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Life at the Crossroads

June 7, 2012

I’m at a crossroads right now. I’m in a job I’m no longer happy with. Around the end of April, after telling these people that both my desk top and laptop were out of service, I lost most of my promotional status on the site due to not publishing. The last two articles I posted were declined even though they scored a 7.0 out of 8.0 scale.

A few people in my family know I’ve been sending out my resume. However, I found that I had to explain to both my brother and the director of my Sunday School class why I can’t seem to get hired locally. Without a Class C driver’s license, a car, and the means to maintain it, there was no job. Employers won’t hire someone without a reliable way to work.

I am well acquainted with Work Services Corporation and the Paper Clip Factory on Armory Road. In 1986, I counted paperclip packets and closed paperclip boxes because I had no prior skills. What Texas Rehabilitation Commission’s evaluation suggested, I could’ve done before high school graduation in the Decca program and had a lot of other skills under my belt besides. My counselor even went so far to have a neuro-psychological test done on me. I never got the results to that even after transferring to two other new counselors within seven months. Since the men in white suits didn’t show up at my house with a straight jacket and a paddy wagon, I felt pretty safe about not starting World War III.

Even after returning for a re-evaluation in 1996 because my job as a PRN-Cashier on base didn’t work out,I found out things still hadn’t changed much. While the new people were more approachable, the attitude about who they were supposed to integrate into the community hadn’t. I will admit that I went head-on with the head of the testing department because they assumed I was wasting a lot of energy in a manual wheelchair. My assessment said that I looked sleepy at the end of an eight hour day.My ability to read and do math dropped from 8th grade to 6th grade. They thought I couldn’t handle full time work, suggesting that I purchase an electric wheelchair to get around. It had been at least four years since I had to get up at six in the morning to be somewhere at eight that morning.I only took eight o’clock classes as a last resort because I had to drag my sister out of bed to take me. Yes, I wasn’t used to that or the jump from mental to physical activities within a five minute time period. That should not have been a factor in finding full time work.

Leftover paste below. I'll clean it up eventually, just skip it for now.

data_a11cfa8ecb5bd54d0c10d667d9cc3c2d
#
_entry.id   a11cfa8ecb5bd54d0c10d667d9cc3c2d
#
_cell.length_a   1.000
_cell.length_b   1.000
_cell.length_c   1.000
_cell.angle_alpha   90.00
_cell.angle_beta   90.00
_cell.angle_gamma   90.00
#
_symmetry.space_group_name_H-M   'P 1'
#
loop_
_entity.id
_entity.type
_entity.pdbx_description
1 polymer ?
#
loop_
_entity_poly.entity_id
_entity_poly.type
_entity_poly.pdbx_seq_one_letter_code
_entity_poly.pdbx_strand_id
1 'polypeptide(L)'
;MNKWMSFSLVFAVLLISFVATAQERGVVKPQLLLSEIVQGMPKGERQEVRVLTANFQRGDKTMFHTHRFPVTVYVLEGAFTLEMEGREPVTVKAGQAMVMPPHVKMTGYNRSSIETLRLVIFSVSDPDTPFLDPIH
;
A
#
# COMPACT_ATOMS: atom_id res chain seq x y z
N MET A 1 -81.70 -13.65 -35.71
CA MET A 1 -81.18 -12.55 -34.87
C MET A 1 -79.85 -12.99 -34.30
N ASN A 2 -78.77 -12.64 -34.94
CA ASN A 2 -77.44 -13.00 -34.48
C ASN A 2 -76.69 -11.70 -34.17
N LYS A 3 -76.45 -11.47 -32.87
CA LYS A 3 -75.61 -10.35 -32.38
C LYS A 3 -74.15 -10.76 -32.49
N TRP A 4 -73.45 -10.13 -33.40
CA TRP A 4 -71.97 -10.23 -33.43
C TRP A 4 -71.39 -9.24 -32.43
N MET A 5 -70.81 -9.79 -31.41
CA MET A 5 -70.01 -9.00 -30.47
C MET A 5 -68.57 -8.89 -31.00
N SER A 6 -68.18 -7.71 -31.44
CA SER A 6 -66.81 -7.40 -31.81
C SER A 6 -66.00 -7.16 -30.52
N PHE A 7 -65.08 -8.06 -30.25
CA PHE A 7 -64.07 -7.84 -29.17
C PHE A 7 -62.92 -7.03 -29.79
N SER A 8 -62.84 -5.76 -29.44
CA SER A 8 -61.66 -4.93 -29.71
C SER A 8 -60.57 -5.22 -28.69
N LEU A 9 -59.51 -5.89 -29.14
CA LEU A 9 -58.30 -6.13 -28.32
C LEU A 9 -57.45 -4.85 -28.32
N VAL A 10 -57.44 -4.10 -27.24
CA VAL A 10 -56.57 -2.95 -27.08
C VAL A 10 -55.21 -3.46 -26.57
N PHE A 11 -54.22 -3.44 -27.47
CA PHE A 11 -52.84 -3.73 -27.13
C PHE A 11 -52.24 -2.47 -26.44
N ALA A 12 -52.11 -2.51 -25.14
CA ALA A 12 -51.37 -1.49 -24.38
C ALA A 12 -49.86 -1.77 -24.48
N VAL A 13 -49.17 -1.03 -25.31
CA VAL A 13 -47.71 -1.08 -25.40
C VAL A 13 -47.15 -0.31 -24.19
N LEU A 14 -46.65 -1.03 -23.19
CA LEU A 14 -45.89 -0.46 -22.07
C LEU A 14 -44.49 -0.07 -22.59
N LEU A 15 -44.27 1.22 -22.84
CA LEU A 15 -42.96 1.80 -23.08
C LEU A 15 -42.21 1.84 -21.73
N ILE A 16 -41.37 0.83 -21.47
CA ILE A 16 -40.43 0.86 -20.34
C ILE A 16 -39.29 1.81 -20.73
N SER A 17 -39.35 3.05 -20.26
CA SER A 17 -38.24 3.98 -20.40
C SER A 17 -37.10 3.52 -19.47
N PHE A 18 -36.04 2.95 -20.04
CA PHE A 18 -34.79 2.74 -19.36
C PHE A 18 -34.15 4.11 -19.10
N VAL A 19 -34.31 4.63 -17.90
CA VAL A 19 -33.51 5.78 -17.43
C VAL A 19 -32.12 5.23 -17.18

One of the van drivers at my church said that the above organization did more harm than good when trying to help these people. They were right.How could anyone be it a Vocational Rehabilitation Counselor or a parent guide a disabled person without knowing what they were able to do first? My first counselor expected JTPA to kick in when TRC didn’t know what to do after I refused my first assessment recommendations of Receptionist Training or the Paper Clip factory. Classes at Vernon Regional Junior College, now Vernon College  were not possible without money.Another thing was, while these recommendations were not etched in stone, they were treated as if they were by the coordinators and job coaches.. JTPA was inert by the second time around. Hiring me over someone with the better skills could have bought about a lawsuit. Also during this time, I’d send the job coaches ahead to check out the situation to get their reaction. Most of the time they came back with a shoulder shrug or an I don’t know answer. They weren’t even thinking that I had the capability of working with children. They were surprised that I took the  job as a Program Aide at the Girls’ and Boys’ Club on Sullivan Street to get off their rosters a second time. My mother showed me that job in the paper and I jumped. This was no time to be picky. I couldn’t wait around for the job that offered a 401k and medical benefits. They were out there, but most were downsizing,, getting rid of those they had to pay a pension and medical benefits to.

Here is the present situation. One of the applications I filled out within the last week was pushing me to go back to school for a Web Site Design certificate. That meant finding financial aid or a grant, one that I wouldn’t have to pay back, taking fifteen classes for eighteen months in a field I wasn’t interested in. My field was writing.not web site design. It was better to focus on getting that certificate as a proofreader through offered free access to their site via  a seal after completion of the before mentioned class. It was less of a hassle coming up with $159 than $1800 for on line classes.


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  1. Thank you for your post. It is the way of the “red tape” bureaucracy and the automatons that run it that causes people like us to be left behind or drop through the cracks. I am happy that you found a way out, used your gut, and made a wise financial choice. I am replying because though my disability is different than yours, it is the “illusion” others live in that causes us to have to follow our hearts, use our minds, and rise above.

    • Thanks for your reply, Barbara. It’s not over yet. I haven’t been able to find work outside the home or other help that those “other” programs people elude to out there or in my local city.

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